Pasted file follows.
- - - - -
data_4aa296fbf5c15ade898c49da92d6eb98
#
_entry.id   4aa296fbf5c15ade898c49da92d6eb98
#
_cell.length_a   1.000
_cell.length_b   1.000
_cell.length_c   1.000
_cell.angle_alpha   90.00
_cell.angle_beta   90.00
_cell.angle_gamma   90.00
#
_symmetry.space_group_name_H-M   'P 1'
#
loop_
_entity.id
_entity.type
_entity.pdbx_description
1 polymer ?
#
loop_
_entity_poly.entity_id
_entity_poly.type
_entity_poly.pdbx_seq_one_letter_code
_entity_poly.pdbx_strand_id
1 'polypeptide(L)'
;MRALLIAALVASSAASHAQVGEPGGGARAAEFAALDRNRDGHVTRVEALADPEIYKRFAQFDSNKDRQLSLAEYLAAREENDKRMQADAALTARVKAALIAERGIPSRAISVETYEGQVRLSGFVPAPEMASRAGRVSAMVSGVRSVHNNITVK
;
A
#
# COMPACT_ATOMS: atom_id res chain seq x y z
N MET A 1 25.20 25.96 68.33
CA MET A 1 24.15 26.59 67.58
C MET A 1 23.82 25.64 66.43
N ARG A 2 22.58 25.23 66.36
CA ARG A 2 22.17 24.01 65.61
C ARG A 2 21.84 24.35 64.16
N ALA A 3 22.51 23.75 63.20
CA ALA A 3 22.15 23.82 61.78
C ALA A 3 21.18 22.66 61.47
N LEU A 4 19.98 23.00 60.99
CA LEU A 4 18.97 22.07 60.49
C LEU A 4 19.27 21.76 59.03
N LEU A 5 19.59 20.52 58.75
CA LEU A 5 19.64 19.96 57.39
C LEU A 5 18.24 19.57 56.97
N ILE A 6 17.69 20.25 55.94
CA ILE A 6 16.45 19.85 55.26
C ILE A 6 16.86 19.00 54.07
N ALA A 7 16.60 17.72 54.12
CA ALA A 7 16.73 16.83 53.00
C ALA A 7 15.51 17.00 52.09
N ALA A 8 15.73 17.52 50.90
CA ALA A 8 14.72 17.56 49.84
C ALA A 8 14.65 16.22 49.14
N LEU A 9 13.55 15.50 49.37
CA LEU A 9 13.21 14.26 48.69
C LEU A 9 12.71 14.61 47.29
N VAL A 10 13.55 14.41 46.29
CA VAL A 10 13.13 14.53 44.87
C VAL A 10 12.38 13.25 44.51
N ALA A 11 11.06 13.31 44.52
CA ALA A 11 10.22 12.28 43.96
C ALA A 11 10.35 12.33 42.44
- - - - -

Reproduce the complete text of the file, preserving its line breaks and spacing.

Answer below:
data_4aa296fbf5c15ade898c49da92d6eb98
#
_entry.id   4aa296fbf5c15ade898c49da92d6eb98
#
_cell.length_a   1.000
_cell.length_b   1.000
_cell.length_c   1.000
_cell.angle_alpha   90.00
_cell.angle_beta   90.00
_cell.angle_gamma   90.00
#
_symmetry.space_group_name_H-M   'P 1'
#
loop_
_entity.id
_entity.type
_entity.pdbx_description
1 polymer ?
#
loop_
_entity_poly.entity_id
_entity_poly.type
_entity_poly.pdbx_seq_one_letter_code
_entity_poly.pdbx_strand_id
1 'polypeptide(L)'
;MRALLIAALVASSAASHAQVGEPGGGARAAEFAALDRNRDGHVTRVEALADPEIYKRFAQFDSNKDRQLSLAEYLAAREENDKRMQADAALTARVKAALIAERGIPSRAISVETYEGQVRLSGFVPAPEMASRAGRVSAMVSGVRSVHNNITVK
;
A
#
# COMPACT_ATOMS: atom_id res chain seq x y z
N MET A 1 25.20 25.96 68.33
CA MET A 1 24.15 26.59 67.58
C MET A 1 23.82 25.64 66.43
N ARG A 2 22.58 25.23 66.36
CA ARG A 2 22.17 24.01 65.61
C ARG A 2 21.84 24.35 64.16
N ALA A 3 22.51 23.75 63.20
CA ALA A 3 22.15 23.82 61.78
C ALA A 3 21.18 22.66 61.47
N LEU A 4 19.98 23.00 60.99
CA LEU A 4 18.97 22.07 60.49
C LEU A 4 19.27 21.76 59.03
N LEU A 5 19.59 20.52 58.75
CA LEU A 5 19.64 19.96 57.39
C LEU A 5 18.24 19.57 56.97
N ILE A 6 17.69 20.25 55.94
CA ILE A 6 16.45 19.85 55.26
C ILE A 6 16.86 19.00 54.07
N ALA A 7 16.60 17.72 54.12
CA ALA A 7 16.73 16.83 53.00
C ALA A 7 15.51 17.00 52.09
N ALA A 8 15.73 17.52 50.90
CA ALA A 8 14.72 17.56 49.84
C ALA A 8 14.65 16.22 49.14
N LEU A 9 13.55 15.50 49.37
CA LEU A 9 13.21 14.26 48.69
C LEU A 9 12.71 14.61 47.29
N VAL A 10 13.55 14.41 46.29
CA VAL A 10 13.13 14.53 44.87
C VAL A 10 12.38 13.25 44.51
N ALA A 11 11.06 13.31 44.52
CA ALA A 11 10.22 12.28 43.96
C ALA A 11 10.35 12.33 42.44